Minnesota COVID-19 Cases Rise, Deaths 24 in April 30 Update

minnesota covid-19

Getty People wear masks in Minneapolis, Minnesota to guard against COVID-19.

On April 30, 2020, Minnesota’s COVID-19 numbers and deaths were on the rise. On that date, the State of Minnesota reported 492 new positive coronavirus cases, the highest figure since the state began tracking the data on a daily basis.

It’s only the second day that the state of Minnesota has reported more than 400 daily positive COVID-19 test results, according to the Minnesota Department of Health. The first positive COVID-19 case was reported in Minnesota on March 6.

The state reported 24 COVID-19 deaths on April 30, but that’s not the peak number, which came on April 26, when 28 deaths were reported. However, it was the second largest daily death tally.

Of course, a state’s numbers are contingent on the availability of testing, in part. “Not all suspected cases of COVID-19 are tested, so this data is not representative of the total number of people in Minnesota who have or had COVID-19,” the state says.

Testing numbers were also on the rise in Minnesota on April 30. The state reported 3,279 completed coronavirus tests that day, the highest day for testing. Here’s a chart documenting the rise in COVID-19 tests in Minnesota:

Coronavirus tests conducted in Minnesota

“From building out critical hospital capacity to launching a landmark testing strategy, Minnesota has made meaningful progress in preparing for the worst of the COVID-19 pandemic,” Gov. Tim Walz said in an April 30 news conference in which he announced he was extending the state’s stay-at-home order to May 18. “Minnesotans have made this possible by staying home and holding down the rate of infection. But now is not the time for sudden movements.”

The numbers reported on April 30 were updated at 11 a.m., with data current as of 4 p.m. the previous day.

Here’s what you need to know:


Minnesota’s Cumulative Deaths, Hospitalizations & Positive Cases of COVID-19

Minnesota coronavirus cases

Minnesota coronavirus cases

You can find the state of Minnesota’s interactive dashboard for tracking coronavirus cases here.

What are the cumulative totals? The State of Minnesota reported 334 deaths, 1,044 hospitalizations, and 5,136 cases of COVID-19 through April 30. The state had completed 70,276 tests both from the MDH Public Health Lab and external laboratories.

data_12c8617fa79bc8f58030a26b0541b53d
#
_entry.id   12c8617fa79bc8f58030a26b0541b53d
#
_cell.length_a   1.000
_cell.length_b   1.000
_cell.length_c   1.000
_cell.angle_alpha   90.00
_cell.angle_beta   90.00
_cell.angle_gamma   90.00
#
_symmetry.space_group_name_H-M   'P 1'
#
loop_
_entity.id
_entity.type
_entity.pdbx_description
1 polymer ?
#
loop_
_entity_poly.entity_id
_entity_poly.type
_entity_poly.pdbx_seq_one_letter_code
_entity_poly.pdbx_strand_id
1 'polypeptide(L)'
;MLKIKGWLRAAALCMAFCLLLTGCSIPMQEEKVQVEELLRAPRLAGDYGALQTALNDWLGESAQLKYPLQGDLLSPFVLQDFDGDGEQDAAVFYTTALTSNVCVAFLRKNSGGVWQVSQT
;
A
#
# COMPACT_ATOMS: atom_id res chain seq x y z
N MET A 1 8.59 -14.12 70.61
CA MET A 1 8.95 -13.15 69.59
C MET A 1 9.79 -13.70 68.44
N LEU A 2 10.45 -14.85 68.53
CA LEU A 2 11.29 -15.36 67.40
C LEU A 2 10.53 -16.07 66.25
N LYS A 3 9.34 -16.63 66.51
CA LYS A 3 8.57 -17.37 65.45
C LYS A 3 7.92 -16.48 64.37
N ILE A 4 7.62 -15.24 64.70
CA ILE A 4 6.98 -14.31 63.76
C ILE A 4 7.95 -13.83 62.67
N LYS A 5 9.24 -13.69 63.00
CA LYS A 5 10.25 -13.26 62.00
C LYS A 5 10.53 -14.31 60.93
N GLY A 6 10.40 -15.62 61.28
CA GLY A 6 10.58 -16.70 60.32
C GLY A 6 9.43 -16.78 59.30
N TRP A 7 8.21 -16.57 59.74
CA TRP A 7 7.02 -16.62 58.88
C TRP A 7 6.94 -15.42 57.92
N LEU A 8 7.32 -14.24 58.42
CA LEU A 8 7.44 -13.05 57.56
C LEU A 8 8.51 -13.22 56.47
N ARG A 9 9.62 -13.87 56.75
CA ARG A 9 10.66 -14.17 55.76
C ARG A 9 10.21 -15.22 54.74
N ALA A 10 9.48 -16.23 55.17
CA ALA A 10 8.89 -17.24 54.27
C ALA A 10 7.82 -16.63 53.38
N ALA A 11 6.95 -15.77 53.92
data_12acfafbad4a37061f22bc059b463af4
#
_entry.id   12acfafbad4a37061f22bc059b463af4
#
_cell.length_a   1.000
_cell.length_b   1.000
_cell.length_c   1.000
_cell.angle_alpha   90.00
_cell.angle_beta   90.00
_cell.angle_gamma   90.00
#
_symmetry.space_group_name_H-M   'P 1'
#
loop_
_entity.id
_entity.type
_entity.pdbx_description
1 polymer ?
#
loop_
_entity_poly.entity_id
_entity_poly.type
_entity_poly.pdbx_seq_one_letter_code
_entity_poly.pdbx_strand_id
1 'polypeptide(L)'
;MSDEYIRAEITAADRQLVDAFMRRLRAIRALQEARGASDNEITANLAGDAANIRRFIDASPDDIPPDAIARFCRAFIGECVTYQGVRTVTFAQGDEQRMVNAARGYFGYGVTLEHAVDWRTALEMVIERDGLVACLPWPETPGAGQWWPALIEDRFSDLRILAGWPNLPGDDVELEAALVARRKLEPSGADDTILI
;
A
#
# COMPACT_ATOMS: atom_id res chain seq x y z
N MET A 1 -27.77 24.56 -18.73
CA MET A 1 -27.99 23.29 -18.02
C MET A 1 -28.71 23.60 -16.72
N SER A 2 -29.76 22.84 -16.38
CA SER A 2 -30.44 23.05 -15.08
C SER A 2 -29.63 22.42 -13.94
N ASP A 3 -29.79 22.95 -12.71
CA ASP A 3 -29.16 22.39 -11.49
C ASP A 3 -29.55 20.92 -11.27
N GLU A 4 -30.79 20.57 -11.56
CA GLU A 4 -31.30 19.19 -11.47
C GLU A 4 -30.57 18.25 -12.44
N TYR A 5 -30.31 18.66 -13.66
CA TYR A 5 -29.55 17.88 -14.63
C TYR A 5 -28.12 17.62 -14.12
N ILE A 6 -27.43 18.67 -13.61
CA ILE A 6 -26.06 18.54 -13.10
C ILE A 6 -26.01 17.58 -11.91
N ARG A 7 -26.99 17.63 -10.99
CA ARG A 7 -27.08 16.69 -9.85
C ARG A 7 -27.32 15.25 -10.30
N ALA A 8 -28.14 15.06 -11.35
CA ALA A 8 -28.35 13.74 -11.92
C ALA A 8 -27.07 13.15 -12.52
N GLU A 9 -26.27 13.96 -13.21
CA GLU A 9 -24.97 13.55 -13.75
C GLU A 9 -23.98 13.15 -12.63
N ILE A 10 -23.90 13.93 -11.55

The state data also gives a cumulative sense of the recovery pace. As of April 30, 2,172 COVID-19 patients no longer needed isolation. However, that number is a bit misleading because it includes people who died. As of that date, 365 people were hospitalized, with 130 in the ICU, in Minnesota due to coronavirus.

Coronavirus is having a disproportionate impact on the elderly in Minnesota. The largest age group affected by COVID-19 in Minnesota was those people age 70 and older, with 21% of the total of positive cases. That age group also made up a disproportionate 83% of deaths in Minnesota. Cases were reported in every age group, however.

COVID-19 deaths in Minnesota.

Men made up slightly more coronavirus cases, with 48% of the patients being female, 50% male, 0% other, 1% unknown/missing. The largest affected ethnic group was whites, who made up 44% of patients, with African-Americans the second biggest group, with 14% of cases.

Where were people in Minnesota exposed?

  • Travel 9%
  • Congregate Living Setting (staff or resident) 25%
  • Health Care (staff) 8%
  • Community (known contact with confirmed case) 14%
  • Community (no known contact with confirmed case) 14%
  • Unknown/missing 31%
  • Hennepin County had the largest number of cases, with 1,738. Slightly more than half of patients resided in a private residence at the time they contracted coronavirus. The second largest category was people in long-term care or assisted living centers, with 19%.

    Those in jail or prison accounted for 2% of the state’s cases.


    The State Extended Its Stay-at-Home Order But Is Letting Retail Establishments Use Curbside Pickup

    Coronavirus hospitalizations in Minnesota.

    The state has a stay-at-home order extended through May 18. You can get frequently asked questions about the order answered here. “A stay at home order directs Minnesotans to limit movements outside of their homes beyond essential needs. By limiting social interactions, we decrease the chance of transmission of COVID-19 and help our health care sector prepare for increased demands,” the state advises. Retail stores are now being allowed to do curbside pickups, however.

    “The COVID-19 pandemic presents an unprecedented danger to Minnesota. If Minnesota takes no action to combat the spread or fails to prepare our health care system, current modeling indicates that many of our loved ones, friends, and neighbors in Minnesota could die.” Compared to March 6, there was a decrease in freeway traffic in Minnesota, indicating people are abiding by social distancing measures. The state has not exceeded its ICU or ventilator capacity.

    The number of unemployment claims and money approved in small business emergency loans has skyrocketed in Minnesota. There were 9,570 unemployment claims filed in Minnesota on April 30, the highest point since the pandemic began. The state has allocated $200 million in COVID-19 funding.

    “The State of Minnesota is committed to protecting the health, safety, and well-being of Minnesotans during the COVID-19 pandemic. Along with private and nonprofit sector partners, State of Minnesota leaders are working to ensure we are curbing the spread of COVID-19, supporting providers and facilities, and mitigating the impact on Minnesota families.” the state explains.

    The state hopes to increase coronavirus testing to 20,000 a day.

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